I've just read "Normandy 1944 - A Young Rifleman's War" and am still thinking about it. Mr. Stodghill has written an unique account of the war in Europe - unique in several aspects, but primarily in its humility.
One will look in vain for passages praising the justice of the war, America's cause for being there, the superiority of American (or his own) character or other vainglorious bragging. Stodghill instead presents us with war from the viewpoint of the soldier doing his duty as best he can, under unimaginable circumstances.
One almost feels his weariness whilst trudging endlessly from one battle field to the next, the despair felt as friends were killed and respite was denied again and again, the confusion and frustration caused by his immediate superiors and the commanders in the rear.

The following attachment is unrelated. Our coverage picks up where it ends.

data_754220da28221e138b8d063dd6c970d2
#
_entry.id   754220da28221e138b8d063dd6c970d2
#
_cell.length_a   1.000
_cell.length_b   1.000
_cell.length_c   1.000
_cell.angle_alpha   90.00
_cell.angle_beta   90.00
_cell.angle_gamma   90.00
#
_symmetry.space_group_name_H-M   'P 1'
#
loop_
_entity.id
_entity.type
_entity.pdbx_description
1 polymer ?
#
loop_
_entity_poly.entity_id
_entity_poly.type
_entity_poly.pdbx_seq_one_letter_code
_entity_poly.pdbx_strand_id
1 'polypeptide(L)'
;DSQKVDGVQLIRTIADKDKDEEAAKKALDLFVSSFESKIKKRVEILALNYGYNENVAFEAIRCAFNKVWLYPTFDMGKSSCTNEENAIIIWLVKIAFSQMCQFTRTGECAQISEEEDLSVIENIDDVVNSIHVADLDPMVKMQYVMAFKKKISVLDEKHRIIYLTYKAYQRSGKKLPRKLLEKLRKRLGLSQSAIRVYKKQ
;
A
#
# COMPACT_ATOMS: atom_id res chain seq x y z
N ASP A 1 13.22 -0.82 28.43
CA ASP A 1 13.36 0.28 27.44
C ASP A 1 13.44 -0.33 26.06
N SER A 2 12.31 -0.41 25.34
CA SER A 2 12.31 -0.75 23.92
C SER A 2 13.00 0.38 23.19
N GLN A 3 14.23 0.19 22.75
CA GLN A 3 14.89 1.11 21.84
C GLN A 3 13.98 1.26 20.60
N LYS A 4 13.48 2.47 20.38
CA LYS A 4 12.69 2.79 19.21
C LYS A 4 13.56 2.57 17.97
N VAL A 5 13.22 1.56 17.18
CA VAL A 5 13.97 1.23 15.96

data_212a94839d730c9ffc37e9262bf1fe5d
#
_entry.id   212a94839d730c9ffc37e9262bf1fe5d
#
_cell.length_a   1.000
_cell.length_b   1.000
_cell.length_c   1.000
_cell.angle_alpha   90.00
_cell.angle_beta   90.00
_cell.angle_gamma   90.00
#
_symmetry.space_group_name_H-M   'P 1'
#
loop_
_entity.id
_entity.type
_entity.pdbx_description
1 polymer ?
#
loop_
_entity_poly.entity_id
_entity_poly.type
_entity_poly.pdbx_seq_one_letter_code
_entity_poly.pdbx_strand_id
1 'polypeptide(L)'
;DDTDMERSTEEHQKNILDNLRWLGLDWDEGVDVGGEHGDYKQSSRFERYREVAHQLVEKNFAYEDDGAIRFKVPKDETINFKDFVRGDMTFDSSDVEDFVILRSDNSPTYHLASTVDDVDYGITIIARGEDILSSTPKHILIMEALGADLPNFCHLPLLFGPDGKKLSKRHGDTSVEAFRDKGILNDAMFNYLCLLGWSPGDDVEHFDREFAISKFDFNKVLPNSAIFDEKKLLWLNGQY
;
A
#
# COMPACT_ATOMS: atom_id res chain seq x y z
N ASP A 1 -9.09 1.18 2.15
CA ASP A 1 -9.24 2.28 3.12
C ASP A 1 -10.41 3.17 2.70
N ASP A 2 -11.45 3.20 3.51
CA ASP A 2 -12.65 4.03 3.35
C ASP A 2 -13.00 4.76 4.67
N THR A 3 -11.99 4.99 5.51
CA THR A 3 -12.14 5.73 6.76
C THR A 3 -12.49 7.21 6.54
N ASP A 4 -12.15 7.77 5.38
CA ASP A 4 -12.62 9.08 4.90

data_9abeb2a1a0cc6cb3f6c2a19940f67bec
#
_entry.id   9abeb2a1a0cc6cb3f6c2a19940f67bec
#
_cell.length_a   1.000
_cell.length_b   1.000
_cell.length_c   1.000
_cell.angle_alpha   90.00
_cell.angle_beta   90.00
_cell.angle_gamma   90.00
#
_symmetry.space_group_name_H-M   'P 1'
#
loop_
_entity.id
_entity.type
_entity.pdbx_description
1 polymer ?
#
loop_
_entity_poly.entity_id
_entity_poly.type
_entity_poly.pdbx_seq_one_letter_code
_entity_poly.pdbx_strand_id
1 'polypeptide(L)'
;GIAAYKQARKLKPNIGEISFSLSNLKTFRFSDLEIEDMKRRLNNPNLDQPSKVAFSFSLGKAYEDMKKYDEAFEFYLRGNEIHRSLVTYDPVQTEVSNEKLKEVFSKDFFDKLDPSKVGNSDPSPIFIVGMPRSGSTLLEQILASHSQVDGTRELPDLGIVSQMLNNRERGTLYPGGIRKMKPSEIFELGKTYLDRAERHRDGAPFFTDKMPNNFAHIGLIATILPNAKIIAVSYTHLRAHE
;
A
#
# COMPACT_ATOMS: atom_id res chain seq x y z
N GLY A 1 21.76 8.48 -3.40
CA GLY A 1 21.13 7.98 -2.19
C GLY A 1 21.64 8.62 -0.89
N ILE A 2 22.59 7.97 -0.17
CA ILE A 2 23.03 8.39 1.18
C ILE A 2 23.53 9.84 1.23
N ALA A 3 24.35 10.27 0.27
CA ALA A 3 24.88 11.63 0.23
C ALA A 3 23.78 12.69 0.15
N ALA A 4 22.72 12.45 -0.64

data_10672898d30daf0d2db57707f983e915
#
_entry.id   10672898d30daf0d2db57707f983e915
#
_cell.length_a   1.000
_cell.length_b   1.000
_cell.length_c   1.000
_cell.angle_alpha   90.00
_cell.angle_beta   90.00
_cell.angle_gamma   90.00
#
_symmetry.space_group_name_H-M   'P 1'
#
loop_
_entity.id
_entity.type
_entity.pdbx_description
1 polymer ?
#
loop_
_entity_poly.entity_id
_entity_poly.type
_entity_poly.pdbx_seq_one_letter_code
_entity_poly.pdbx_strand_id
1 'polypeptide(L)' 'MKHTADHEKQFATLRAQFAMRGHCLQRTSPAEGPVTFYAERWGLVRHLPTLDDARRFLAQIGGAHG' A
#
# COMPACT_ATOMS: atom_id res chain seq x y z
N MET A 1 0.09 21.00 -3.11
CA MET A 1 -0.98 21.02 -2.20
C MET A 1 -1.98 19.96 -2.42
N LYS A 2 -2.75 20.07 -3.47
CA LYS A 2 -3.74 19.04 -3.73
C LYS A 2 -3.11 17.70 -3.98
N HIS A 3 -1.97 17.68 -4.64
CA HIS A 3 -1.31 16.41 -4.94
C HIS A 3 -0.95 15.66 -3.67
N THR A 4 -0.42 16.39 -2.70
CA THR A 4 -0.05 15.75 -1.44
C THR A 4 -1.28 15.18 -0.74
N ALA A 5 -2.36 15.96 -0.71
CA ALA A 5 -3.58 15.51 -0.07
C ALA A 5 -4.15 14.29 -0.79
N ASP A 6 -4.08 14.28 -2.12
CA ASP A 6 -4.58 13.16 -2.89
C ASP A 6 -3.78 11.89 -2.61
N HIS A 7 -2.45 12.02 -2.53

He is honest too. Acts committed by his own comrades which one would easily recognize as war crimes are told as he must have felt them at the time: acts he condemned, and yet set in the context of battle and the struggle to survive, somehow unsurprising - a tragedy in itself.
To me perhaps most impressive was his admiration - or at least his understanding - of the enemy. For him the German soldier was no worse than many of his own comrades - he too was a man who would rather be anywhere else, yet was there fighting and dying, as he thought, for his country. His open admiration of the German soldiers' superior training and performance betrays again his essential humility.
My only major criticism: I would have liked at least one map.
I highly recommend this book to anyone interested in war and the experience of men in war - at the ground level.